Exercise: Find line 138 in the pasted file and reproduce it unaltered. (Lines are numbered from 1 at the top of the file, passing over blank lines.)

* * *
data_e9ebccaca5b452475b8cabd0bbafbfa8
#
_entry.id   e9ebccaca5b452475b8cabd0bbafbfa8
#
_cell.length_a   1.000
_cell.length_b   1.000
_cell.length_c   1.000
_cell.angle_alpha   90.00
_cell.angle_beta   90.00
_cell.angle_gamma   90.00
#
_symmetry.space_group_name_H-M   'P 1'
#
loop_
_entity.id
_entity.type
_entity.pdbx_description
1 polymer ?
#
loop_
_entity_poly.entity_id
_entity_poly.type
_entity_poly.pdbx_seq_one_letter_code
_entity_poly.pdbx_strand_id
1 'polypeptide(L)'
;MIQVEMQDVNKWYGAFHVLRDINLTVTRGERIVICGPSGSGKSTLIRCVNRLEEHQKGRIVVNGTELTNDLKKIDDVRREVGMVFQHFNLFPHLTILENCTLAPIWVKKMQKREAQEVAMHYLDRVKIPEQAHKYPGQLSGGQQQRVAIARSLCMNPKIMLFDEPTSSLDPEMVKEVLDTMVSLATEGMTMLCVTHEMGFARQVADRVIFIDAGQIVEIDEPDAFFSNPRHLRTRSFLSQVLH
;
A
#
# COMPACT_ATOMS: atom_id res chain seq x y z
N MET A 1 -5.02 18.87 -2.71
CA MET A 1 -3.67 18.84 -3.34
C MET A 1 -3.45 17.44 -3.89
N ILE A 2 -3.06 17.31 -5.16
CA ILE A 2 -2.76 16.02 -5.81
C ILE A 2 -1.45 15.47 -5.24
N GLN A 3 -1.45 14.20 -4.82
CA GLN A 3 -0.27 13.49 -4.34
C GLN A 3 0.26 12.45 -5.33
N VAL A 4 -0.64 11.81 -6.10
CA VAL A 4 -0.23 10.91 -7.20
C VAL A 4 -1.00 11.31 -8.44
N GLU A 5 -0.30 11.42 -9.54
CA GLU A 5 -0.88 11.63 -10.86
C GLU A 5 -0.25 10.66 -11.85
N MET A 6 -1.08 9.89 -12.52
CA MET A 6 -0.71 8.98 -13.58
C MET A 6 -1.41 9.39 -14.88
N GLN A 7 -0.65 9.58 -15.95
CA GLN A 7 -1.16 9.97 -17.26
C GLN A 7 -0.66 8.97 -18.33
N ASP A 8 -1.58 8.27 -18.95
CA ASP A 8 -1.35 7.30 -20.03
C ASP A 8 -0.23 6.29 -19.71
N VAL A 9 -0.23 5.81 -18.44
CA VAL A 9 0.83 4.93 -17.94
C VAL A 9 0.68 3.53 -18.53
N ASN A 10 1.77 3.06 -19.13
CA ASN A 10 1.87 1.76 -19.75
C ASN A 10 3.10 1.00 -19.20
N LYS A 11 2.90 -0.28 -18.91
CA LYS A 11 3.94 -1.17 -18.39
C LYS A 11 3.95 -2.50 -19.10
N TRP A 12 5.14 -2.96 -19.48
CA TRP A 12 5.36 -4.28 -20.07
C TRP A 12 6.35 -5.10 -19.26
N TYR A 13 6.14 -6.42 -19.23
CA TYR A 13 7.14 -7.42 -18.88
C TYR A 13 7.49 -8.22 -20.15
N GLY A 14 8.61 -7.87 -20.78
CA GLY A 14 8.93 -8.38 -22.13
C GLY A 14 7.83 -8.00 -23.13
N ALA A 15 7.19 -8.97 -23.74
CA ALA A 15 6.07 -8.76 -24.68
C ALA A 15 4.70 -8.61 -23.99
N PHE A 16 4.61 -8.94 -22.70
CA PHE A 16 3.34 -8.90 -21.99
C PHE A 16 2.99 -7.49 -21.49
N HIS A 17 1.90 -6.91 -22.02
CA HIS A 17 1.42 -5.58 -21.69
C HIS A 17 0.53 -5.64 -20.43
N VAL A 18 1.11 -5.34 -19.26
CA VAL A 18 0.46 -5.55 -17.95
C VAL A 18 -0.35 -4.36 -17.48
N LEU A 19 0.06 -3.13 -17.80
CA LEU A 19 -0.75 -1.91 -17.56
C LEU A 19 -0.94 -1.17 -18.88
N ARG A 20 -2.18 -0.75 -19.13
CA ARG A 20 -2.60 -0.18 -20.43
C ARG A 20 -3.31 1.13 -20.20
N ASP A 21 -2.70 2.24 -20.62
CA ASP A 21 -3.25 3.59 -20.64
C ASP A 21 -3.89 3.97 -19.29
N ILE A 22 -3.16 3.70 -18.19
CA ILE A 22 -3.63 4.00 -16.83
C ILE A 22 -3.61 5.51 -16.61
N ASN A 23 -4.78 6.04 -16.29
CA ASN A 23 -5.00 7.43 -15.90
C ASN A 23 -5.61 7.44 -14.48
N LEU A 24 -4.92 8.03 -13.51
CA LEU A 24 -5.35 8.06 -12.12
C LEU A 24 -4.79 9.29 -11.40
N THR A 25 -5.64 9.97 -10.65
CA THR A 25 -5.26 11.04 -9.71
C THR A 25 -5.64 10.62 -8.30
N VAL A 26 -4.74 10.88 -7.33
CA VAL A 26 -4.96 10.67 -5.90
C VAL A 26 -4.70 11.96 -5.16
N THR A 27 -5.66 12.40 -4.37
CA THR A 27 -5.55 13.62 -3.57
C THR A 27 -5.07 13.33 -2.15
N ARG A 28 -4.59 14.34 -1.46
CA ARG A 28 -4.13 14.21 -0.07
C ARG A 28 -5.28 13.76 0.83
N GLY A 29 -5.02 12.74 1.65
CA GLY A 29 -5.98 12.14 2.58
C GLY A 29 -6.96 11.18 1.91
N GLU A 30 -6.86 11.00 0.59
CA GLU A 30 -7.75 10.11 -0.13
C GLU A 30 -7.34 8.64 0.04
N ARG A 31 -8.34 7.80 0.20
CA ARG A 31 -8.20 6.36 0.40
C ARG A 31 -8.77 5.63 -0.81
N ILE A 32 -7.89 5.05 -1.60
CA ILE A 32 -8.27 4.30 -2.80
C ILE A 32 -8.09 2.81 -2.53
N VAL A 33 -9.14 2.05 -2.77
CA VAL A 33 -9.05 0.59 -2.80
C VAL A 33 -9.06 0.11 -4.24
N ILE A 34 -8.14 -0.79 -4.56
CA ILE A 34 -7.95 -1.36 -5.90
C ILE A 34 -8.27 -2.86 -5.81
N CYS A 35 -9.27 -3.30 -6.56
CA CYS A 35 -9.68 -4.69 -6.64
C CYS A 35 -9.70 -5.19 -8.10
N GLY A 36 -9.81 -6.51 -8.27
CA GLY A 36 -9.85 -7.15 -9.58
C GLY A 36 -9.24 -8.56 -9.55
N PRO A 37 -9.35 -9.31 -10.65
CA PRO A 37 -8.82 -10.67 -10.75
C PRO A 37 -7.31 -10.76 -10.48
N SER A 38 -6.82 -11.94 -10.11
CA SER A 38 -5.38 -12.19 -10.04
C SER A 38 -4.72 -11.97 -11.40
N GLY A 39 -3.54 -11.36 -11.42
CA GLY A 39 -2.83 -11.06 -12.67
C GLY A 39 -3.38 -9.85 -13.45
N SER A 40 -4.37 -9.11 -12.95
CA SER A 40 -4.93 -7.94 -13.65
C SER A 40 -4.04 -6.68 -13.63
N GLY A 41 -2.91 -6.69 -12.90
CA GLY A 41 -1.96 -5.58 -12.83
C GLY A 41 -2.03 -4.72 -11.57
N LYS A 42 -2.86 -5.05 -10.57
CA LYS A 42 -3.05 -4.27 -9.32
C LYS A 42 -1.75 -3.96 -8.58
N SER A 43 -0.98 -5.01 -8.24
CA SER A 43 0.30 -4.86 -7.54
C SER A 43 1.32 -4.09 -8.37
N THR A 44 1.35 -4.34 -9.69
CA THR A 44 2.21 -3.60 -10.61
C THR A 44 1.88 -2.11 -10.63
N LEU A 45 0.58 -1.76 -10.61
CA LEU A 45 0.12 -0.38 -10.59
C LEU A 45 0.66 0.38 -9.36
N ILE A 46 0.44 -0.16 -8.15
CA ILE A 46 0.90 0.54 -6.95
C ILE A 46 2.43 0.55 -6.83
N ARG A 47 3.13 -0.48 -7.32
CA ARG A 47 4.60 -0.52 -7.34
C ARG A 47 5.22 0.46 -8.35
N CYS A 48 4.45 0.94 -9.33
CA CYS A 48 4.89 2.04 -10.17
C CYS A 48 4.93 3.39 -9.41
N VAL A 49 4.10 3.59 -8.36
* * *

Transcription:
C GLY A 36 -9.24 -8.56 -9.55